While Engage centers around delivering personalized ads, what about delivering personalized products? Rather than an ad for the product, why not offer the product? As web pages become more personalized to the individual surfer, the products would be closer and closer to his or her interests and, in effect, requiring less and less the need for advertisements to sell them. In this sense, a surfers trip through a particular web site is like a trip to a number of stores all virtually created based on click activity.

Websites As A Collection Of Spontaneous Virtual Stores

Good sales people always suggest related products based on what you tell them. This is a well-known concept in sales termed "cross-selling." For instance, assume a shopping trip to a department store like Macy's. You go to the clothing section and appear interested in buying a particular pair of pants. A good sales person will suggest another similar product such as a belt you might consider when buying your pants.

Another sales method that might be used by the salesperson is termed "upselling." This is not based on other types of products but rather selling you a more expensive type of product in the category you want, or, more of the particular type of product. For instance, you want a pair of X pants. The sales person may respond by suggesting Y pants which cost more (hopefully also possess a higher margin for the store), or, talking you into buying more of X pants based on a special volume purchase. Imagine for a moment that this sales person was a type of magic wizard that had the ability to transform the entire store into an environment based on what you tell them. For instance, knowing you want pants this virtual pants store wizard sales person might make an incredible pants store "pop" up all around you. In the pants store, might be a number of belts because from previous sales experience the sales person and the store know that the purchase of pants are related to the purchase of belts.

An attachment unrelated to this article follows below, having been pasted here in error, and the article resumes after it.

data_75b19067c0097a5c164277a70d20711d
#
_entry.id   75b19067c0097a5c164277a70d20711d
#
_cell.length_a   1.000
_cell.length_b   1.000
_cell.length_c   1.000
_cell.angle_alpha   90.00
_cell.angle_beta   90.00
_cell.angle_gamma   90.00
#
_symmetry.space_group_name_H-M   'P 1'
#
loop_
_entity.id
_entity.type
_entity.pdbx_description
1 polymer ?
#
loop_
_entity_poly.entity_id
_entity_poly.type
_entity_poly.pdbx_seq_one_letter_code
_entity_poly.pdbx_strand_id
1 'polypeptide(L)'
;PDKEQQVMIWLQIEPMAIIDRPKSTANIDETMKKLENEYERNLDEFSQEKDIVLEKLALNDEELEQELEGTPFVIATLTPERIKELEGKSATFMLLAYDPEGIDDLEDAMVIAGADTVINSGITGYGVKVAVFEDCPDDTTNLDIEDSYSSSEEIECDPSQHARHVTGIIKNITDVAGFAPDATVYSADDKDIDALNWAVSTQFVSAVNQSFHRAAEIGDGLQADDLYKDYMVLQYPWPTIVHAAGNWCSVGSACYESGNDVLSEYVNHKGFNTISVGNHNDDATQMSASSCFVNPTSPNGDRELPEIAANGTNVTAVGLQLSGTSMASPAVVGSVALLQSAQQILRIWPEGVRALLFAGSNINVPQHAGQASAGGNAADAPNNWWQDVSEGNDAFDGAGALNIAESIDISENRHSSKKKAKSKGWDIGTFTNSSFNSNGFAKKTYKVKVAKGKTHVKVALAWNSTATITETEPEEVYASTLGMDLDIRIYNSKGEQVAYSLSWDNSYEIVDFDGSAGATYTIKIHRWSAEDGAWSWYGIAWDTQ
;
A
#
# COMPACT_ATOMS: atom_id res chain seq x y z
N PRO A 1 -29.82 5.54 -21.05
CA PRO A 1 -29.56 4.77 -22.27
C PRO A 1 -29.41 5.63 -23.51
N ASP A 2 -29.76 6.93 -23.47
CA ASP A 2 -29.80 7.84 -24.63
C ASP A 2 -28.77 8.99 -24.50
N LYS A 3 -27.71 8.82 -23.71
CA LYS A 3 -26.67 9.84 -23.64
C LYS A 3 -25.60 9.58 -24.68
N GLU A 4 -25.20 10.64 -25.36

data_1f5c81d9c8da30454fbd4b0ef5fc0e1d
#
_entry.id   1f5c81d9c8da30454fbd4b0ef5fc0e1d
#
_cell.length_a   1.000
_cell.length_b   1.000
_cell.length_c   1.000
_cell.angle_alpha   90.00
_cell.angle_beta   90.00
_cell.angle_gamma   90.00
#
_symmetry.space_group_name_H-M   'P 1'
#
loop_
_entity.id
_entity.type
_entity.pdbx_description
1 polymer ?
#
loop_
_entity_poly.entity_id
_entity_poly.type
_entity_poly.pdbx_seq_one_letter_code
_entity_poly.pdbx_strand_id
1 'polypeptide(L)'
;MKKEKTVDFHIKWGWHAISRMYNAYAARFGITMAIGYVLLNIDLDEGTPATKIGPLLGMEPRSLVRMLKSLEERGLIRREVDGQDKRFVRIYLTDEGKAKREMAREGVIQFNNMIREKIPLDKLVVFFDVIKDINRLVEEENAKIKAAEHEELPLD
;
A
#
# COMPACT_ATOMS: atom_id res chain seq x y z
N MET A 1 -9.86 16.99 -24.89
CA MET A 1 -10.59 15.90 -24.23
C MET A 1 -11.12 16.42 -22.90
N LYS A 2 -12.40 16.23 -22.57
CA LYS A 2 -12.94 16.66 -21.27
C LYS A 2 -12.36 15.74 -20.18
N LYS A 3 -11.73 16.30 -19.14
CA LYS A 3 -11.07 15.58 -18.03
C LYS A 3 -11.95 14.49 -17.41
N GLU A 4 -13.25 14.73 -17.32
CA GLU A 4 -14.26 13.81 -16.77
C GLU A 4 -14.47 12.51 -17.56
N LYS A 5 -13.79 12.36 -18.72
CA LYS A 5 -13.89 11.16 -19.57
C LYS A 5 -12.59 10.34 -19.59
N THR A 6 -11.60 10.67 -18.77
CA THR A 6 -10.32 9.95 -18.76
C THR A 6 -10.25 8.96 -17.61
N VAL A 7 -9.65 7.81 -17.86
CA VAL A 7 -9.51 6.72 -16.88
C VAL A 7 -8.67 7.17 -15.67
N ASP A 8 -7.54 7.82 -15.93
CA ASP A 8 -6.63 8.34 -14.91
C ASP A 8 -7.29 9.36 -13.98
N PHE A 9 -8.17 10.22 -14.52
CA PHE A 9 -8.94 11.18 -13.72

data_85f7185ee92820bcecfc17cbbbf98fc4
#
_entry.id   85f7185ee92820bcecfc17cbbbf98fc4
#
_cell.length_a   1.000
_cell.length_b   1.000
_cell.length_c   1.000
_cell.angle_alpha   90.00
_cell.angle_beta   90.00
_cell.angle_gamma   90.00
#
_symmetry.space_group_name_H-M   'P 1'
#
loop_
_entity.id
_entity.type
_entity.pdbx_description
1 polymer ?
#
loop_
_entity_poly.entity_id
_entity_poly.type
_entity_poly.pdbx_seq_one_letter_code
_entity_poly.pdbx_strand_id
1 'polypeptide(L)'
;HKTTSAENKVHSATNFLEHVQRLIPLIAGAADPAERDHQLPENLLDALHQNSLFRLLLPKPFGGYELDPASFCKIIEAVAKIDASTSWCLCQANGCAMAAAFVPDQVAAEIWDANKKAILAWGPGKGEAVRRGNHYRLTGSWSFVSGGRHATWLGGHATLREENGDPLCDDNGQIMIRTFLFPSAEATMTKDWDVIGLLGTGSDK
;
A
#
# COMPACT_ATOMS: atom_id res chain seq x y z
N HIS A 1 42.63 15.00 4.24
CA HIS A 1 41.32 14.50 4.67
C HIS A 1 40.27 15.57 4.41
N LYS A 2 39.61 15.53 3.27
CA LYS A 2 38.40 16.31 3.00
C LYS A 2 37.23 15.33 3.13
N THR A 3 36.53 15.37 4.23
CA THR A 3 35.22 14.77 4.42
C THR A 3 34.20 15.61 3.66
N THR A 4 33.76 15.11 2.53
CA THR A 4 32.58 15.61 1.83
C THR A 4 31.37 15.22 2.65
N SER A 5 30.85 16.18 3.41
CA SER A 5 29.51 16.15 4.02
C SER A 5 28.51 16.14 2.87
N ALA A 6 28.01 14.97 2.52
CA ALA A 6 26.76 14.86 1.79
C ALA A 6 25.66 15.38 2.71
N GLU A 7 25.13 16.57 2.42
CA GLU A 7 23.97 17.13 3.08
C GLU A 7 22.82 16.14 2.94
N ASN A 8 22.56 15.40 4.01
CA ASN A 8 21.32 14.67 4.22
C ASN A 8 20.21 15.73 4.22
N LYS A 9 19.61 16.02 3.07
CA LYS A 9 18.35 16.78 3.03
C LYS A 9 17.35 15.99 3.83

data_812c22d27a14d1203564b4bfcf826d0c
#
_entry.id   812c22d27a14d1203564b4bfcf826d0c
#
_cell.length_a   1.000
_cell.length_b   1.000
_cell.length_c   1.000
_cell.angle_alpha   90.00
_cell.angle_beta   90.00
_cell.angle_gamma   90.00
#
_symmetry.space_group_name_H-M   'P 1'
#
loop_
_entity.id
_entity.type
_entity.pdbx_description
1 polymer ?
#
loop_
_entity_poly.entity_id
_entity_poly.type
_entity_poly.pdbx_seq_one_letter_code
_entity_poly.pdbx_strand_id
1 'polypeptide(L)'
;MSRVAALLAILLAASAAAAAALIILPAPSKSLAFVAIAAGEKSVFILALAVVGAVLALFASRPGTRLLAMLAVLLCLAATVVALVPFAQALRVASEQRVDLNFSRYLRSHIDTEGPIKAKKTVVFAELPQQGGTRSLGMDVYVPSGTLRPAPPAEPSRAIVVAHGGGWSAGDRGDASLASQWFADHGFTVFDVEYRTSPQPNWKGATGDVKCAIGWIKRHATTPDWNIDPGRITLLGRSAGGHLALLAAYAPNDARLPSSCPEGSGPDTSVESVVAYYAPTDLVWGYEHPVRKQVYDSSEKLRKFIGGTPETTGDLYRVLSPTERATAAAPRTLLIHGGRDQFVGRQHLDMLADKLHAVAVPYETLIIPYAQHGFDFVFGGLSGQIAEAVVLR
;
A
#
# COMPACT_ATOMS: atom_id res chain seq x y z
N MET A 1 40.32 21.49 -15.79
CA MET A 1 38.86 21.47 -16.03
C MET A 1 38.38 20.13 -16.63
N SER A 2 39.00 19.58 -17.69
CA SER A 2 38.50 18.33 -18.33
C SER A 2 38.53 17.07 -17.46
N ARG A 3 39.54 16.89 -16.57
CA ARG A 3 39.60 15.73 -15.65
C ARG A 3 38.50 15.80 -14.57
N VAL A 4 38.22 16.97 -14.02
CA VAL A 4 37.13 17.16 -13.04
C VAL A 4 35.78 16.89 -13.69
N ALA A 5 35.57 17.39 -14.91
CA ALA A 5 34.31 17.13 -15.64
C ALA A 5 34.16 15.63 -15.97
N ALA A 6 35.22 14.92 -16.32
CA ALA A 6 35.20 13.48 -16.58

A website visitor can be compared to a customer in a retail store. Your site is the sales person.

The current scenario is that the visitor will visit parts of your store they have an interest in. They may be interested in buying "pants" so to speak and go to a hypertext linked page that says "pants."

When they arrive at these pages, there are hypertext links which lead them to other areas. These are more targeted hypertext links than the home page or the page where they entered because they have made a choice and (hopefully) you have realized this in programming your site.

But what if the hypertext links suggested to them when they go to your various pages have not only been created by you but also by CGI programming suggests other links?

Making It Work: Commissions On Outbound Collaborative Links

You might be a good hearted person who desires to send people to areas based on their needs. But shouldn't you be rewarded for this?

In effect, a sales person in the "pants" section of a department store should make some type of commission for sending someone into another department if they in fact buy something in the other department. Of course this doesn't happen in the world of "real" department stores (and could be one of the major challenges to them in the age of the internet).

But if a site visitor is referred to another site for a product from one of the pages in your site, shouldn't you get some type of commission if this surfer buys the product on the other site?